Study: China faces 'unstoppable' population decline by mid-century

While China still boasts the world's largest population, social engineering looks to have precipitated an "unstoppable" decline, a recent study suggests.

(CNN)China will face an "unstoppable" population decline over the coming decades, with fewer and fewer workers struggling to support an increasingly aging society, according to a report by a leading state-sponsored Chinese thinktank.

The report, which comes more than three years since China officially ended its controversial decades-long one-child policy, warns that the "the era of negative population growth is almost here," forecasting that the country's population will peak at 1.44 billion in 2029.
The Chinese Academy of Social Sciences report suggests that the decline in fertility rates will lead to a decrease in overall population to 1990-era levels of 1.172 billion by 2065. World Bank data from 2017 showed a Chinese population of 1.386 billion.
    The country's working-age population has stagnated, the report states, while its dependency ratio -- the number of working people in relation to non-working, largely children and retired people -- continues to skew.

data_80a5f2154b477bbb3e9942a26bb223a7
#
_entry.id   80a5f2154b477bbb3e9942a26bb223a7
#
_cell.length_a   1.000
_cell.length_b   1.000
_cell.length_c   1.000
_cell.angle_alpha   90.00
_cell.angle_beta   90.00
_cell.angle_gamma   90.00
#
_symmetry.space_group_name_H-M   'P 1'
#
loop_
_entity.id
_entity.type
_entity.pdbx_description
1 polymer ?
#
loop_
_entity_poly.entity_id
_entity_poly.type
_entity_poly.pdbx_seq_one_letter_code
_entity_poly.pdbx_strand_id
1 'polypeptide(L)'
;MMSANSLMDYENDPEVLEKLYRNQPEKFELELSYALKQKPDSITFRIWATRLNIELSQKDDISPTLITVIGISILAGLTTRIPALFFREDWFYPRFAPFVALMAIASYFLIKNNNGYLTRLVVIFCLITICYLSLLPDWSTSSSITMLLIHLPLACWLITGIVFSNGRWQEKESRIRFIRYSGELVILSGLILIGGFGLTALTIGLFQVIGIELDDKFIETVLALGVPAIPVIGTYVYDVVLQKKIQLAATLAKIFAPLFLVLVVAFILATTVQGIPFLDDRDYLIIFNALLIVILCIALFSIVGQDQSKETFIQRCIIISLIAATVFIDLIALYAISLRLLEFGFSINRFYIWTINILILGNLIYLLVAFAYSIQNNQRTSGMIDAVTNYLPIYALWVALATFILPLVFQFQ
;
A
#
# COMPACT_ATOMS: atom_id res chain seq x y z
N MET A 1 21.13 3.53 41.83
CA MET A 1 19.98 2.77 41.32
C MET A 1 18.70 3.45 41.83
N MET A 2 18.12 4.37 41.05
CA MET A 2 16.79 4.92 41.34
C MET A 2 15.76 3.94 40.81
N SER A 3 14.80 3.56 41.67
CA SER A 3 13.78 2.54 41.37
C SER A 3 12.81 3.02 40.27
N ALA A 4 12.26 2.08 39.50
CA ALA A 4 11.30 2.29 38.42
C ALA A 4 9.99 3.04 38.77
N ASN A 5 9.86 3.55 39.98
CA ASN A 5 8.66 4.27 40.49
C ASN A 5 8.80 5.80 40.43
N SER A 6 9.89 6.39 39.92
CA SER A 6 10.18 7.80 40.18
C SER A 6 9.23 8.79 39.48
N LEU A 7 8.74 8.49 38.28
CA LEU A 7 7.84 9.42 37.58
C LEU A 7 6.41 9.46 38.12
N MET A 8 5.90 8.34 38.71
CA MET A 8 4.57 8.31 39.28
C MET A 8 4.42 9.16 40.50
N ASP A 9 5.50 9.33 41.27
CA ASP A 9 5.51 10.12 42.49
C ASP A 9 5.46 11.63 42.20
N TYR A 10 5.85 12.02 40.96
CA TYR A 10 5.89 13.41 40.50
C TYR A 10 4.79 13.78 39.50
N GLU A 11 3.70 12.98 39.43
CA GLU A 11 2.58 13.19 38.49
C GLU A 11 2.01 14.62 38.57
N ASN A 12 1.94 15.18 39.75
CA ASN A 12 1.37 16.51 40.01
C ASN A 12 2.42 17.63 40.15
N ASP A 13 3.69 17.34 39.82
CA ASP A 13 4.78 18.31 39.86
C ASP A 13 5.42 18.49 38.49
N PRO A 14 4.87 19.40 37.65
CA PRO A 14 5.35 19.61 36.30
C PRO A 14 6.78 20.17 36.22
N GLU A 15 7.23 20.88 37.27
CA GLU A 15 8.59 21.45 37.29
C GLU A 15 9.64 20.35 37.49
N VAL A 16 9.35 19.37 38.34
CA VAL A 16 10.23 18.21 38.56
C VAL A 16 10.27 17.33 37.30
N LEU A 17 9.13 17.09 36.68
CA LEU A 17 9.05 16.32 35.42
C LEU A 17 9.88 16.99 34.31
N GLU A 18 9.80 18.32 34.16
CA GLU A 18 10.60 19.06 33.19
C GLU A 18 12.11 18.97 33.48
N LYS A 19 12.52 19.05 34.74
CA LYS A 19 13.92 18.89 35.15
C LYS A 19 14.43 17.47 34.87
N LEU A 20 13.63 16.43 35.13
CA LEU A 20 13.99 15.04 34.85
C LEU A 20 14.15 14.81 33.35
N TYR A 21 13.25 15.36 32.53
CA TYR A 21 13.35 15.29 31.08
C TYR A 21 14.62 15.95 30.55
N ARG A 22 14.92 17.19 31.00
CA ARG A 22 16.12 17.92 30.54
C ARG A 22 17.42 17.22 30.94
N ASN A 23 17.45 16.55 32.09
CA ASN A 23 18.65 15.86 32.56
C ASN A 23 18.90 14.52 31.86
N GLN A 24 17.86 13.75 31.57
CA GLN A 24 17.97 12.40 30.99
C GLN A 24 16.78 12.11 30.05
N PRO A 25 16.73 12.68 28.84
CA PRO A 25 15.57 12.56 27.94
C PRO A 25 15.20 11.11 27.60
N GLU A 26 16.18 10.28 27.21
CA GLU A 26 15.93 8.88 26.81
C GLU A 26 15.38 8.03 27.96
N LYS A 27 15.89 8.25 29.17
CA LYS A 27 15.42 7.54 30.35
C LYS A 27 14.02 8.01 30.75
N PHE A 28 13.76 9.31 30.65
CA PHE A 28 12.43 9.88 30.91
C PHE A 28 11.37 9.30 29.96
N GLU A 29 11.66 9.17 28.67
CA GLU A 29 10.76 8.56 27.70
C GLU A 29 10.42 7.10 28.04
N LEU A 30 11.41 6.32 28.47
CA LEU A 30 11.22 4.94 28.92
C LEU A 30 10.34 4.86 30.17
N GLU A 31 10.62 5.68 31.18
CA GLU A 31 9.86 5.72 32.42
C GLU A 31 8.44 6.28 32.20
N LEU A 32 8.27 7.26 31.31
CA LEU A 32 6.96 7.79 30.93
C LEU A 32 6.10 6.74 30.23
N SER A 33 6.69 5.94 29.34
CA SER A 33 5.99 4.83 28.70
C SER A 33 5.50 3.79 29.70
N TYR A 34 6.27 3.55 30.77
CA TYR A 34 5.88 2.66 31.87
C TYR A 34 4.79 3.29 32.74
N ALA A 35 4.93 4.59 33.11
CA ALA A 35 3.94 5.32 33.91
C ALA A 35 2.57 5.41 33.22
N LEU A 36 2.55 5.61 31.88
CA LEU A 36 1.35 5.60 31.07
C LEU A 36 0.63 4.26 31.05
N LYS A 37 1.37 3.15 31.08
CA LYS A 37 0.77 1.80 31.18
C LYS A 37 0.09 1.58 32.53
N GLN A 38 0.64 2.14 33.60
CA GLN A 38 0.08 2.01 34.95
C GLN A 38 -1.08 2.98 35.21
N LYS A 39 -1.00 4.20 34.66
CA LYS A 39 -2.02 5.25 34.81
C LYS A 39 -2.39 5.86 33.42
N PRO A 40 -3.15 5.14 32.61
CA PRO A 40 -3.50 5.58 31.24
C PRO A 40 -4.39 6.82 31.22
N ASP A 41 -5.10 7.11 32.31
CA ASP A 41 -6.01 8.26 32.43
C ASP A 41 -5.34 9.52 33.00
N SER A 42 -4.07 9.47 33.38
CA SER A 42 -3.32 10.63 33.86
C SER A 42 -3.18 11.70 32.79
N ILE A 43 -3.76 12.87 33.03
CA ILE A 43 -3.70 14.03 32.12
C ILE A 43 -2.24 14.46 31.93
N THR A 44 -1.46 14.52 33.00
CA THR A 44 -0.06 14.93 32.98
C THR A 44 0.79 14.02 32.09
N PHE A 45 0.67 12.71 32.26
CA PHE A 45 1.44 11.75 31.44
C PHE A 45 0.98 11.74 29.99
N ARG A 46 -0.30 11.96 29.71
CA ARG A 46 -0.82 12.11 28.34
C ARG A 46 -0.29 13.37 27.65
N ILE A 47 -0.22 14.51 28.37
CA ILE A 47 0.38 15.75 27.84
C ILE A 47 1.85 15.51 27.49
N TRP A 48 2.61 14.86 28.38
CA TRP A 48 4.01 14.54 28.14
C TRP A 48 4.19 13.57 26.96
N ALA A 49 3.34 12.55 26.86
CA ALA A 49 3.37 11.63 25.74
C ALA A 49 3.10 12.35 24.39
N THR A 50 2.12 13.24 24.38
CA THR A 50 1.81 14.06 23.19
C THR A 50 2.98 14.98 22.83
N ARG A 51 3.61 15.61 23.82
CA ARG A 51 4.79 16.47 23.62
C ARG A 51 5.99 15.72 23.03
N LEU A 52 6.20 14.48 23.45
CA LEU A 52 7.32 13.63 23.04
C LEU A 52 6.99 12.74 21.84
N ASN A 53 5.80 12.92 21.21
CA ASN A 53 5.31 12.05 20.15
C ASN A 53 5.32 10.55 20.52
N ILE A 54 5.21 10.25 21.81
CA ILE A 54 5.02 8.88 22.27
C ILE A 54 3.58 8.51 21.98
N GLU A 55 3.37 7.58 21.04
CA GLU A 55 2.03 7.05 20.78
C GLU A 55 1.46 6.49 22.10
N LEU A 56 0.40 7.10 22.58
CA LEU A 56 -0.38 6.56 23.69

"In theory, long-term population decline, especially accompanied with the increasing escalation of aging of population, is bound to bring very negative social and economic consequences," the report states, without elaborating on what these consequences could entail.
    Experts have warned that as China's working age population shrinks so too will domestic consumption, which could have unintended consequences for the global economy, which has relied on China as a growth engine.
    The report says that the country should start preparing and crafting policy to meet the challenges of the impending decline.
    Passengers gather in the waiting hall at Hongqiao Railway Station ahead of the Lunar New Year holidays in 2018. The country's population is expected to decline by almost 200 million by mid-century.